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Bali’s policymakers are planning to increase the fine for smokers caught smoking in designated non smoking public spaces. In the current local law No.8 Year 2013, the fine is to the amount of IDR 50k or three months imprisonment, and if the suggestion is approved then the fine would be increased to IDR 500k to discourage people from smoking in public places.

The idea came up during the meeting of the Special Committee for Non-Smoking Zones of Badung’s House of Representatives on Tuesday (15/08). The meeting was led by the head of the committee, IB Sunartha, and Secretary Nyoman Suka, and other members of the House.

Sunartha remarked that under the current law the fine is way too small and would not discourage people from doing it again. “The 50 thousand fine is too small,” he said, as quoted by Nusa Bali. “I had been to Australia, and over there the fine could be 37 million rupiahs.”

He added the change would greatly benefit public areas such as malls. “We regulate the public places first. [In regards to] construction workers, they are doing it in open spaces so it is no problem.”

Another member of the committee, Sudiarsa, seconded the opinion. “It could be 500 thousand or more, the important thing is that they do not violate the rule,” he said. Yet, he doesn’t ignore the fact that there are a lot of smokers out there. “It should not only be the smokers [who gets fined]—the owners of the establishments should also designate special areas for smokers. Those who do not will get fined.”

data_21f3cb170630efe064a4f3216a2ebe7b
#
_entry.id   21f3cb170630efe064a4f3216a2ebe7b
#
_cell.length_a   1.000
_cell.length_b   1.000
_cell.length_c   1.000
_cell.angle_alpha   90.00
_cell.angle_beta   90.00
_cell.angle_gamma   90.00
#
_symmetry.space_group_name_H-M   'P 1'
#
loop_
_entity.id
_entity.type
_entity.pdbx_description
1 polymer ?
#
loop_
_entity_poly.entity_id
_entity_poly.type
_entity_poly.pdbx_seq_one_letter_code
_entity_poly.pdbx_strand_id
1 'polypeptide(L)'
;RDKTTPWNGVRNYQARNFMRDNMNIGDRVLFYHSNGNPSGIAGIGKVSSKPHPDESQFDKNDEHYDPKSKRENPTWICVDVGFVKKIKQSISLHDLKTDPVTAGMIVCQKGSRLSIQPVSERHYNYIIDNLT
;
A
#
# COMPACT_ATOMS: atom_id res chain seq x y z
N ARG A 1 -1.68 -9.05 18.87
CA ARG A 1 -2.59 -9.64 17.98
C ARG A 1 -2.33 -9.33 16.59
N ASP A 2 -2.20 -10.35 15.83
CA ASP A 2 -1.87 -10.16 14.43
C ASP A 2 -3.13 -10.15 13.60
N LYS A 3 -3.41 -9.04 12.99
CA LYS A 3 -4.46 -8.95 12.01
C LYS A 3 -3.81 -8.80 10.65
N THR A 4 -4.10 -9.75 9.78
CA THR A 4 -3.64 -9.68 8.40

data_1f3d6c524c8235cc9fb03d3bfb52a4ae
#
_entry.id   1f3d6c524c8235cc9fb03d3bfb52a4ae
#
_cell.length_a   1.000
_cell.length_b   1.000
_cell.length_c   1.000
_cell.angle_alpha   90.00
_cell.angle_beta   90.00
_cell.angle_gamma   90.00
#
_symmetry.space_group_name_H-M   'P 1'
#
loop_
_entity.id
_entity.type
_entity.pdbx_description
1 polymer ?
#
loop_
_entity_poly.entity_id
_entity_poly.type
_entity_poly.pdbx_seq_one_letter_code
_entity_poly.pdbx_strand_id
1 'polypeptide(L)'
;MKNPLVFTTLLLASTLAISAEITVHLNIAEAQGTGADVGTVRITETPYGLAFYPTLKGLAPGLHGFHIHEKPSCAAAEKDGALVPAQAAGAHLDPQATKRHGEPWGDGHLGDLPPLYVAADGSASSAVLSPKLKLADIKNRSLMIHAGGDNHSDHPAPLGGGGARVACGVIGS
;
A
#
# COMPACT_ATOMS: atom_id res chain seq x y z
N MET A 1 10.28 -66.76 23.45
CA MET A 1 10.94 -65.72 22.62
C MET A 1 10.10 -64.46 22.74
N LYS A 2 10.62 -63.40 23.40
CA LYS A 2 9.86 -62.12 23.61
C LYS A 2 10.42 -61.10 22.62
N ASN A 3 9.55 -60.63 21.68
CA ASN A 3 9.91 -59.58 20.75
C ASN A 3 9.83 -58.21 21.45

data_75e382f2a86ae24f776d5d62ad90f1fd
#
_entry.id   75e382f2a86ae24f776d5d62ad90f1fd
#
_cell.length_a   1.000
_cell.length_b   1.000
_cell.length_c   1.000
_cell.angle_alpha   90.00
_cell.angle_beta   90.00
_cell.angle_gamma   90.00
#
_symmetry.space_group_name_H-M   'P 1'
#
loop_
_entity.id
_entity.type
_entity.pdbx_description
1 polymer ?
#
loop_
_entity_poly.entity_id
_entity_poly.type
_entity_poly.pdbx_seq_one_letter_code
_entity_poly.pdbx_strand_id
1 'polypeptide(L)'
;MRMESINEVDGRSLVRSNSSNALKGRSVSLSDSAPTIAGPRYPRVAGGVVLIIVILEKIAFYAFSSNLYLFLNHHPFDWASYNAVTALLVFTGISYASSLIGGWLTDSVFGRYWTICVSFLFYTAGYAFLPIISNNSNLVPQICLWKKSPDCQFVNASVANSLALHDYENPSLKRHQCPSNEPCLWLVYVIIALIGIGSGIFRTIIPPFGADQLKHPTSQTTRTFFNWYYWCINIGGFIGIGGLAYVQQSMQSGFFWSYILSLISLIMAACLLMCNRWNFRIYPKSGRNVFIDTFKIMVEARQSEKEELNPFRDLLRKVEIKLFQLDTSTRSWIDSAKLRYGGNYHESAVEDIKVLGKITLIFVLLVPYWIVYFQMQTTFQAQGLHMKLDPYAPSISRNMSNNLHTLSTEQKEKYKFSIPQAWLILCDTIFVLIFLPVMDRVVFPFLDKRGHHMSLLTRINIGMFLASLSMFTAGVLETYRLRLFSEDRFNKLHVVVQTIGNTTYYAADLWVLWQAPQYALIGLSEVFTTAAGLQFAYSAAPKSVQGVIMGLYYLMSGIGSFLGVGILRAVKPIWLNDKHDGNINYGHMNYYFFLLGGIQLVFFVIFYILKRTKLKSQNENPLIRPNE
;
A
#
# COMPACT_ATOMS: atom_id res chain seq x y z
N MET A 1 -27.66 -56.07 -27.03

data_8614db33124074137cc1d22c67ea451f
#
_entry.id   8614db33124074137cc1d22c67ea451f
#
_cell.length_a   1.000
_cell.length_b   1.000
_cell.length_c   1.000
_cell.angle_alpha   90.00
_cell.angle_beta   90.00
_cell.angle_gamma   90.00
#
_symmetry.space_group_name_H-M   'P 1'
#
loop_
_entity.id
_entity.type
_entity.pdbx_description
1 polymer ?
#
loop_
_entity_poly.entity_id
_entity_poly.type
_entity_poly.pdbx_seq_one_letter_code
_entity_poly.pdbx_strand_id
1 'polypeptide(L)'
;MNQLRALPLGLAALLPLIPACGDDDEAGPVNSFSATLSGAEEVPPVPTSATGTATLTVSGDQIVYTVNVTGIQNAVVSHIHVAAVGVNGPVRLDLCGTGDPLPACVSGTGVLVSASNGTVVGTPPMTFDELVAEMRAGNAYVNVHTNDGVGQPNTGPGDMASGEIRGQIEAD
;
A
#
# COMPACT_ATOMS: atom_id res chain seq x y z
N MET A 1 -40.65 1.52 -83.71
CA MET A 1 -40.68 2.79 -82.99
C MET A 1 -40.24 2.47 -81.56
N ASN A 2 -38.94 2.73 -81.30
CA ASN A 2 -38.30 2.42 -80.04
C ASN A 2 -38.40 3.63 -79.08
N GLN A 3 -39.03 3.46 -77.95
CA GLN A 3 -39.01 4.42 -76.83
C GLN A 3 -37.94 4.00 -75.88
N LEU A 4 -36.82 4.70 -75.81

Meanwhile, Komang Budi Argawa, the head of the House’s law division, agreed there should be a more severe penalty, as well the suggestion for regulating the smoking zones. “If we do not regulate these smoking zones, then it will be hard to implement the sanctions.”

According to the current draft, smoking zones should be separated from buildings/rooms used for activities, and away from entrances and exits, and from where people are concentrated. Moreover, smoking zones should be in green open spaces. Smoking bans are implemented in health care centers, schools, playgrounds, places of worships, public transportation, and offices.